Some measures have had a substantive impact, particularly where they are backed by sanctions. For example, progress was seen in France following the adoption of a quota law in 2011. Belgium, France and Italy have now enacted fully-fledged quota legislation for company boards that includes sanctions.
The Netherlands and Spain have also passed legislation in this area, but the effects have been muted as they are not binding or tied to any significant sanctions.
Austria, Denmark, Finland, Greece and Slovenia have enacted legislation relating to the gender composition of boards in state-controlled companies.
The report concludes that, despite some movement, progress remains limited:
The EU cannot afford to permit systematic gender imbalance at the top level of economic decision-making any longer…persistent failure to encourage and enable women to make full use of their professional skills undermines EU economic performance.
The Commission therefore intends to explore policy options for targeted measures to enhance female participation in decision-making at European level.
Consultation of stakeholders
Accordingly, on 5 March the Commission launched a consultation (67Kb MS Word doc) of stakeholders on this issue, which will run until 28 May 2012. The aim is to feed into an assessment of possible EU-level measures to enhance female participation in economic decision-making, which will inform the Commission's decision on whether to propose action and on the form it should take. The consultation asks seven questions:
- How effective is self-regulation by businesses to address the issue of gender imbalance in corporate boards in the EU?
- What additional action (self-regulatory/regulatory) should be taken to address the issue of gender imbalance on corporate boards in the EU?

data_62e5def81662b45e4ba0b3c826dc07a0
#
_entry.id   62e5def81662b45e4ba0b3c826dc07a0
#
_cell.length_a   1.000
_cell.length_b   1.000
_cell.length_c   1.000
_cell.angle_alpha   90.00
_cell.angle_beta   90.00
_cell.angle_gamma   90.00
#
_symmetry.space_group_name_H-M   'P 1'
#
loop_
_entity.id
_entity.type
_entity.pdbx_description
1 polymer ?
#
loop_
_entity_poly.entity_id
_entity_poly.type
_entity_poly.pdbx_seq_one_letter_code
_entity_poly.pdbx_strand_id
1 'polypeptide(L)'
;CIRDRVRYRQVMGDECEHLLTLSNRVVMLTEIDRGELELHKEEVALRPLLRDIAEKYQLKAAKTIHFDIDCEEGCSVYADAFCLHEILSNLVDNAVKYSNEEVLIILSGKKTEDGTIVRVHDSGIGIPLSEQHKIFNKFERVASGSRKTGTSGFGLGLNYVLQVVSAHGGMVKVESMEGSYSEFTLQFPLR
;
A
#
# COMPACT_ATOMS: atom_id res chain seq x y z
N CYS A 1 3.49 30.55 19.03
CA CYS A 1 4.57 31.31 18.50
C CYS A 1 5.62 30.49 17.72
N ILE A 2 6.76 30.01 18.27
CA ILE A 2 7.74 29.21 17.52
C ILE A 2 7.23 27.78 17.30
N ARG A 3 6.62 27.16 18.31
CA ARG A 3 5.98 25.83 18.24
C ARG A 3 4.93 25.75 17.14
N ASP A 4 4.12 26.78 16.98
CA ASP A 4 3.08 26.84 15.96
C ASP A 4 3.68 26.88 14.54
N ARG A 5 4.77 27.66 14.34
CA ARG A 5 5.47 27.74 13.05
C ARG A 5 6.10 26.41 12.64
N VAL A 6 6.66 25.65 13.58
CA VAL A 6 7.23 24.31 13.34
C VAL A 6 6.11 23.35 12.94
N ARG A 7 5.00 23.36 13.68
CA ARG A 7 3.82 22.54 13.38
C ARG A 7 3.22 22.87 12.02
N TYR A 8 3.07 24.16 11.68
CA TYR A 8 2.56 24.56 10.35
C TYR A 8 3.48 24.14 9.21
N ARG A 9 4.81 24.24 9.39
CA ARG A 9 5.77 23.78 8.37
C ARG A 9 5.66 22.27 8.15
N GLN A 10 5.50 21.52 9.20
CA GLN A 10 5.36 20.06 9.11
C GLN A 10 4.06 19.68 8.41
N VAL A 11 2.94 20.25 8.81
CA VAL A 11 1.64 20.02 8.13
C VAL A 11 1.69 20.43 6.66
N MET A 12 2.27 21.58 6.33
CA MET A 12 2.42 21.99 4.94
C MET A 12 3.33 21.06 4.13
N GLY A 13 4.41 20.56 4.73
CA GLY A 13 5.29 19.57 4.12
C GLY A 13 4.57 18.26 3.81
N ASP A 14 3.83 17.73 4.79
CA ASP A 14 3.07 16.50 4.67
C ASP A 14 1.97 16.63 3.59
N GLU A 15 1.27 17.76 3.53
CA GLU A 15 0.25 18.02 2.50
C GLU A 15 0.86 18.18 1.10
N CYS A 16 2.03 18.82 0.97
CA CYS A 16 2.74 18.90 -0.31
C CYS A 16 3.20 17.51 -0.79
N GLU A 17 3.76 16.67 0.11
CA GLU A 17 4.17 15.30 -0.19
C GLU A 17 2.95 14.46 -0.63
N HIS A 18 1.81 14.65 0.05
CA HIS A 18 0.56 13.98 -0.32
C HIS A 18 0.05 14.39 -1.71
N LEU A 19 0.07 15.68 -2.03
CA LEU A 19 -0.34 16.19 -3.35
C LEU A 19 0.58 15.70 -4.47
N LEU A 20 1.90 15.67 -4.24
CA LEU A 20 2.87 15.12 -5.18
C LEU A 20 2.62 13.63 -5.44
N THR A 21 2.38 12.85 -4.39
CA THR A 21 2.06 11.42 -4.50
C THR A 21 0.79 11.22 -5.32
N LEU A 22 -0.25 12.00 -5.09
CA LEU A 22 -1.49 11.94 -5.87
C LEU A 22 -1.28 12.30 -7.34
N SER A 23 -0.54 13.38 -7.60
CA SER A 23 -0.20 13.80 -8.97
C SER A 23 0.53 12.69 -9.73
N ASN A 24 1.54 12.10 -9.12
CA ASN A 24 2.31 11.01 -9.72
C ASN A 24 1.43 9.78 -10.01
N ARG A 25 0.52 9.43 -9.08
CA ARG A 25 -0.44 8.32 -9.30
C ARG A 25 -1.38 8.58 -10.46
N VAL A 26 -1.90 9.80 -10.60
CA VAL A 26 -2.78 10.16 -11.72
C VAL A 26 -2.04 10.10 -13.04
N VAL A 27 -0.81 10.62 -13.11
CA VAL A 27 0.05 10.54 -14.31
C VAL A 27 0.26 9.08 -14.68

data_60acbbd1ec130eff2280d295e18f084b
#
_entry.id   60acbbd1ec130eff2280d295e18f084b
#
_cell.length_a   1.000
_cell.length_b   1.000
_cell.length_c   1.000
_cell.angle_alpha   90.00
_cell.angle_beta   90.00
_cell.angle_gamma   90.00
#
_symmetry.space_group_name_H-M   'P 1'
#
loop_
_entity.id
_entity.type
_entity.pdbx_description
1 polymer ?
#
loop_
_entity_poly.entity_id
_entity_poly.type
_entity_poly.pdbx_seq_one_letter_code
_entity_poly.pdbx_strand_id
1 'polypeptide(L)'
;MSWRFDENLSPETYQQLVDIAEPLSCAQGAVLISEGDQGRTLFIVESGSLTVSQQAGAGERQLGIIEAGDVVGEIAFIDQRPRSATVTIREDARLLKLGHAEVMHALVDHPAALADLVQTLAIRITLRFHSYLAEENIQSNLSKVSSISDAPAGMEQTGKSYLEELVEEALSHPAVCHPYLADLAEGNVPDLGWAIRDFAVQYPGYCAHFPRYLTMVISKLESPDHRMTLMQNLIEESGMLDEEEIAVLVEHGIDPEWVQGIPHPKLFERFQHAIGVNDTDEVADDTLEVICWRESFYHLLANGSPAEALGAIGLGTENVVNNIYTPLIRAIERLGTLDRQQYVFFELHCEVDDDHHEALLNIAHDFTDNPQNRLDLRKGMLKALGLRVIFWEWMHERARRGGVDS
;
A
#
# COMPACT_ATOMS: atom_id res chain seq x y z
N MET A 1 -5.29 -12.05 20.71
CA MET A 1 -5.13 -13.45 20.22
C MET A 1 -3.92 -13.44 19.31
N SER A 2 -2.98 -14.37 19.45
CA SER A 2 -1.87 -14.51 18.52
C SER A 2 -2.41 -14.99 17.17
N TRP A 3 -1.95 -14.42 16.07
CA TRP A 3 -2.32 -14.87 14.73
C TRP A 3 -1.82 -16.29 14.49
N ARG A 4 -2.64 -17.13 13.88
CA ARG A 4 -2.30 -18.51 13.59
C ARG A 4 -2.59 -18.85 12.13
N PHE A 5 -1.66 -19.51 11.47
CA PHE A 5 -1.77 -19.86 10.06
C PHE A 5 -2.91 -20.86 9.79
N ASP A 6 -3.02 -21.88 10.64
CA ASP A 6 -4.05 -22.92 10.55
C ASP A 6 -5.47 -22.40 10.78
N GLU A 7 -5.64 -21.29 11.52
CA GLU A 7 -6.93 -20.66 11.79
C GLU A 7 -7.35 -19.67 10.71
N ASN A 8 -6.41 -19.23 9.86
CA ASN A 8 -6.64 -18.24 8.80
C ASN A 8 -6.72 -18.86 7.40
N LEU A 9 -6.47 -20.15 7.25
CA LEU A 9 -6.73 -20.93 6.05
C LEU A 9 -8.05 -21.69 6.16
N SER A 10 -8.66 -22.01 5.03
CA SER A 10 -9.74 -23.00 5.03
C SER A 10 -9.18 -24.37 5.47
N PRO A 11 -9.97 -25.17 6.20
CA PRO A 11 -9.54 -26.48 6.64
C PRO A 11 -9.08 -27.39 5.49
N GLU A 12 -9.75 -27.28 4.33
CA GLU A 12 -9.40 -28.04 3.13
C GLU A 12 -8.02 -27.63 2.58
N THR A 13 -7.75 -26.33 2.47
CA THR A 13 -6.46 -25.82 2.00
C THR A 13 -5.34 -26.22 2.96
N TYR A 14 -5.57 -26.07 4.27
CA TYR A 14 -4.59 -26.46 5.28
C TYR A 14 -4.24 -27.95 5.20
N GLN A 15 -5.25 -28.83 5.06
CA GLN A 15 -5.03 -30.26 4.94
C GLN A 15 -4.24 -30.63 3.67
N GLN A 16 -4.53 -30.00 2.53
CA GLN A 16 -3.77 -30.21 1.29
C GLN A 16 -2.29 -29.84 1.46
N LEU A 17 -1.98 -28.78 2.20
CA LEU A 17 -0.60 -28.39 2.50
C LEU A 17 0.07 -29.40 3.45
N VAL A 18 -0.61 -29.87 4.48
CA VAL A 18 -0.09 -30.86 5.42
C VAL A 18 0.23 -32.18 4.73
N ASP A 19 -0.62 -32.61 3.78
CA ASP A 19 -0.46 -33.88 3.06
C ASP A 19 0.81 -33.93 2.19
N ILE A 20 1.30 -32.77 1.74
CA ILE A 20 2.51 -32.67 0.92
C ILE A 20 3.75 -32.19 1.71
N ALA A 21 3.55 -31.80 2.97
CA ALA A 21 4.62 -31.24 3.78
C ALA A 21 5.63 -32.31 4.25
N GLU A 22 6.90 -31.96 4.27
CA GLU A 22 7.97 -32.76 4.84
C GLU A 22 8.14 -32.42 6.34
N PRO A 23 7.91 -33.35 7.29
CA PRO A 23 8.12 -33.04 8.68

- Would an increased presence of women on company boards bring economic benefits, and if so, which ones?
- Which objectives (e.g. 20%, 30%, 40%, 60%) should be defined for the share of women on company boards and in what timeframe? Should these objectives be binding or a recommendation?
- Which companies (e.g. publicly listed/of a certain size) should be covered?
- Which boards/board members (executive/non-executive) should be covered?
- Should there be any sanctions applied to companies that do not meet the objectives? Should there be any exception for not reaching the objectives?
This consultation is a step forward in EU efforts to achieve greater gender equality on corporate boards across the EU. It is clear that although some progress on the gender composition of boards has been made in Member States, the Commission believes this is too slow and something needs to be done to accelerate progress.
The Commission is not excluding some form of regulatory proposal, but clearly wants to explore all the options and gather views on key issues such as self-regulation, quota levels, coverage of quotas, type of boards to be included, and sanctions.
The Commission’s next step will follow later this year once the consultation has been concluded and examined.
Andrea Broughton, Institute for Employment Studies